VTS Welcomes the Very Rev. Helen Jacobi as a Visiting Scholar
3/13/2013FOR IMMEDIATE RELEASE
Media Contact: Curtis Prather
Alexandria, VA –
Virginia Theological Seminary (VTS) welcomes the Very Rev. Helen Jacobi to campus for six weeks as a Visiting Scholar in Residence, sponsored by the Center for Anglican Communion Studies. She has just completed nine years of service as Dean of the Diocese of Waiapu and St. John’s Cathedral in Napier, New Zealand. During this period of research and writing at VTS, she will offer two campus forums about the ministry and liturgy of the Church in New Zealand. She also will be the Celebrant at the Seminary’s annual International Eucharist organized by the campus Missionary Society.
A proven leader of the Church in the Pacific region, Jacobi has developed and rebuilt the ministry, programs and public profile of St. John’s Cathedral, including its work with the Maori people. She has a Bachelor of Divinity degree from the University of London and Doctor of Ministry in Preaching from Seabury Western Seminary near Chicago. Her Bachelor of Arts is in Romance Languages from the University of Auckland and she has a Diploma in Social Work from Victoria University in Wellington, New Zealand.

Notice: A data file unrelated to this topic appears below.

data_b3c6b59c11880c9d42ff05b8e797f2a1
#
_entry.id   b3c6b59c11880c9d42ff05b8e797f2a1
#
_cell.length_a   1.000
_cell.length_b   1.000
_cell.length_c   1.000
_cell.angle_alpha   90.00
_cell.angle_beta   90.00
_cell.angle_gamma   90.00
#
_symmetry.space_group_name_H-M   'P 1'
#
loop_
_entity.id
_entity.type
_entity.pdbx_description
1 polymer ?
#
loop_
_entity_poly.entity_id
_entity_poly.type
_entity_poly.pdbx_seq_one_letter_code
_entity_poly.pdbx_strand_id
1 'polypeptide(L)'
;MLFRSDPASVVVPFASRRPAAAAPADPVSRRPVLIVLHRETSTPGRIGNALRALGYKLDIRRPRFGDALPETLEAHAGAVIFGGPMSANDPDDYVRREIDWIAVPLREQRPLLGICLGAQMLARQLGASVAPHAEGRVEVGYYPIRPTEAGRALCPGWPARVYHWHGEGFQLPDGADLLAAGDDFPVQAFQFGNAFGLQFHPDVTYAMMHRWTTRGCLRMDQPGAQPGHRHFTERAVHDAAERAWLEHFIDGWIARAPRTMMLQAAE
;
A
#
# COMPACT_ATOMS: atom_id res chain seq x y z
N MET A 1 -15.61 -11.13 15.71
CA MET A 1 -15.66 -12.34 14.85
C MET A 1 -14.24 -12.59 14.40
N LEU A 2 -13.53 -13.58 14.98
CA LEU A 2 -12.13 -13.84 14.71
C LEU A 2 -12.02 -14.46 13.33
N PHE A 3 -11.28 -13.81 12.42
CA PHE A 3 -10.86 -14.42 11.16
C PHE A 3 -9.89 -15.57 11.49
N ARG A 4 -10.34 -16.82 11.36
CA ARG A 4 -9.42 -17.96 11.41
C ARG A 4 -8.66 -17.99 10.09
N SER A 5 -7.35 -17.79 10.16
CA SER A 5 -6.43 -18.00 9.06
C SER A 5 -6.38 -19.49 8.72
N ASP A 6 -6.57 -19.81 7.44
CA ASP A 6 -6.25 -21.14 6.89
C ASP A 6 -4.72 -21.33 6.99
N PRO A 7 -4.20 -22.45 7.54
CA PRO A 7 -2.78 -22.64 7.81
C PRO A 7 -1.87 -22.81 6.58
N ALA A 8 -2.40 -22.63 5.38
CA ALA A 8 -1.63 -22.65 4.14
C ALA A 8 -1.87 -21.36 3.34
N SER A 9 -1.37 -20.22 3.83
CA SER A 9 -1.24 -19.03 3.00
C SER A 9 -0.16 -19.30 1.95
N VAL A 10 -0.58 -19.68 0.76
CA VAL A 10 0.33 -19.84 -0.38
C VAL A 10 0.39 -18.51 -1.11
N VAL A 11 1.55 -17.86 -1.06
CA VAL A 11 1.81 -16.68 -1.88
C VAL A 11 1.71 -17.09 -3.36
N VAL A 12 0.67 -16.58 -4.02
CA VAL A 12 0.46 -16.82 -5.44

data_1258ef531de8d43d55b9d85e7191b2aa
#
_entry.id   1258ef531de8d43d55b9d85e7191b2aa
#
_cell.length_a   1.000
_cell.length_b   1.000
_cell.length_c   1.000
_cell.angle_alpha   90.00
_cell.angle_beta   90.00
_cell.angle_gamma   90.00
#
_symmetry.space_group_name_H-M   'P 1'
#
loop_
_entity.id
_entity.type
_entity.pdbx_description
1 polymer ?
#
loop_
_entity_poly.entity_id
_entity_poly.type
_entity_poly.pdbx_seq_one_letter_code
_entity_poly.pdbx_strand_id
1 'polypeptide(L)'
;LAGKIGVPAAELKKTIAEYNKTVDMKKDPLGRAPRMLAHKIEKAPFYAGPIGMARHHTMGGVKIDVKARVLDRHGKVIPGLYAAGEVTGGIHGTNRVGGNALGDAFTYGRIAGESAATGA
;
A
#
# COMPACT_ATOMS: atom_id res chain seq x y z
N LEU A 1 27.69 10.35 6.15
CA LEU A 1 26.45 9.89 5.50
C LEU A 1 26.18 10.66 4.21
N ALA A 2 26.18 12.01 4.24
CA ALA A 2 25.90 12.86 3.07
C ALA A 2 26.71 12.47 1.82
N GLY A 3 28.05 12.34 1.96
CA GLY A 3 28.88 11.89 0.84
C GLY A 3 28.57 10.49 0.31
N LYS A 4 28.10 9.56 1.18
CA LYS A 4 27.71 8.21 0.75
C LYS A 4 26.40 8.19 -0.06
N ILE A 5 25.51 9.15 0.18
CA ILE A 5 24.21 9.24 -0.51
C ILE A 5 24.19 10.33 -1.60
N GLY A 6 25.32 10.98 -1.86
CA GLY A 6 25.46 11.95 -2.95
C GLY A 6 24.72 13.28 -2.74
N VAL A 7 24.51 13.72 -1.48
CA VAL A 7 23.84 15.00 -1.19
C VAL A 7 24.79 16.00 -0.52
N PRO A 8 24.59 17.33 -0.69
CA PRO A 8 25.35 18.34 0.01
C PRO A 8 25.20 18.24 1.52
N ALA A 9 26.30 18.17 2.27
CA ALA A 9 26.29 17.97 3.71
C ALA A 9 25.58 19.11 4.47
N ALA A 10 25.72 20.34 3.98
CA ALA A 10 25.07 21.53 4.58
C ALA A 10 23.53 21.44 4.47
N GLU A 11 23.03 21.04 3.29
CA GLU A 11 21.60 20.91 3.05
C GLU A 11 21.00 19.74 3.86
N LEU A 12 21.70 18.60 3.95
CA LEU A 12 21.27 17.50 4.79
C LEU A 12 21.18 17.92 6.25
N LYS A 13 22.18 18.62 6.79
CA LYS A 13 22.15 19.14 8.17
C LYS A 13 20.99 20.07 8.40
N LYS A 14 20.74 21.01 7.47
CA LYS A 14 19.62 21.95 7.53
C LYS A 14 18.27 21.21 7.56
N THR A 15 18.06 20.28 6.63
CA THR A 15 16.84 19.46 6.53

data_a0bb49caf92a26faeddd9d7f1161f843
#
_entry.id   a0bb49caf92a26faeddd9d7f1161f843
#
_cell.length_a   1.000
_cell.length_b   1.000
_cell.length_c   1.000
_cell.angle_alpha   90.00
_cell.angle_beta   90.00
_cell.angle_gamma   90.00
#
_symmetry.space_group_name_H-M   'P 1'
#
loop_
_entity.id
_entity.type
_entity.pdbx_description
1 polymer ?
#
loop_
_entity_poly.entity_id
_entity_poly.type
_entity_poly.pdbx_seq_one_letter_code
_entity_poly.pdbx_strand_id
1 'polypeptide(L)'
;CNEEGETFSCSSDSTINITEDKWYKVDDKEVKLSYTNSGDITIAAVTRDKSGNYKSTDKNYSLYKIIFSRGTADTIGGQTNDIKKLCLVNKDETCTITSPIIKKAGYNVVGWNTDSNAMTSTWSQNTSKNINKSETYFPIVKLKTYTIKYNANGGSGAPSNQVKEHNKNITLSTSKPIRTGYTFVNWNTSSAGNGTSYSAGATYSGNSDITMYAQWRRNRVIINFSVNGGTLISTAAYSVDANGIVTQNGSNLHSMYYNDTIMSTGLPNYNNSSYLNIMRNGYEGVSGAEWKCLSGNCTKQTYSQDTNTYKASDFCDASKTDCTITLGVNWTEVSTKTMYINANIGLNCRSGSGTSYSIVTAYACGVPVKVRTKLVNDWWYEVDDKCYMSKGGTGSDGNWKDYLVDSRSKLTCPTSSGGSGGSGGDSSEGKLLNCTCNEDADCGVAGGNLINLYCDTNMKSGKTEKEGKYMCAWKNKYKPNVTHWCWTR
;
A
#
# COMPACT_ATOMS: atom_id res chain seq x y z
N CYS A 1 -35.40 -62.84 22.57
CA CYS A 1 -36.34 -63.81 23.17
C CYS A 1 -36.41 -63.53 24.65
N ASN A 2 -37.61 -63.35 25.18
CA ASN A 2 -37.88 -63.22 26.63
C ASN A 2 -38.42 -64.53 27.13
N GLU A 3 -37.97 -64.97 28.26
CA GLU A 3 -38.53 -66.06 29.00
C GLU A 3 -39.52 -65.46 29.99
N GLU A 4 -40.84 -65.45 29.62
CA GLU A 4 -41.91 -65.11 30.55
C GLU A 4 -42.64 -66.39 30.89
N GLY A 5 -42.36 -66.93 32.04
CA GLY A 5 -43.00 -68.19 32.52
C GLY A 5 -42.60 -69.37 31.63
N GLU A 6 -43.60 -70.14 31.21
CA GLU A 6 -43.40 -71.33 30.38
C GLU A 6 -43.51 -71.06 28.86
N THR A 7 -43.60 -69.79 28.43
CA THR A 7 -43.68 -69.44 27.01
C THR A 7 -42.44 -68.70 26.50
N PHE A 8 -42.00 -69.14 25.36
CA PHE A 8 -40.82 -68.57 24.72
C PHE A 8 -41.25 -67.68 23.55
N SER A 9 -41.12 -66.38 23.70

“When the Center for Anglican Communion Studies opened its doors in 2007, a goal was the engagement of Anglican leaders and scholars in study, research and conversation," said the Rev. J. Barney Hawkins IV, Ph.D., Associate Dean of the Center for Anglican Communion Studies. "To that end, we welcome Dean Jacobi and her husband, Stephen.”
Jacobi is accompanied by her husband Stephen, a diplomat who is Chairman of the St. John's College Trust Board at the seminary of the Anglican Church of New Zealand in Auckland. He is currently in the United States as a Fulbright Scholar.
Founded in 1823, Virginia Theological Seminary is the largest of the 11 accredited seminaries of the Episcopal Church. The school prepares men and women, representing more than 40 different dioceses and nine different countries, for service in the Church, both as ordained and lay ministers, and offers a number of professional degree programs and diplomas. Currently, the Seminary represents more than 42 different dioceses and five different countries, for service in the Church.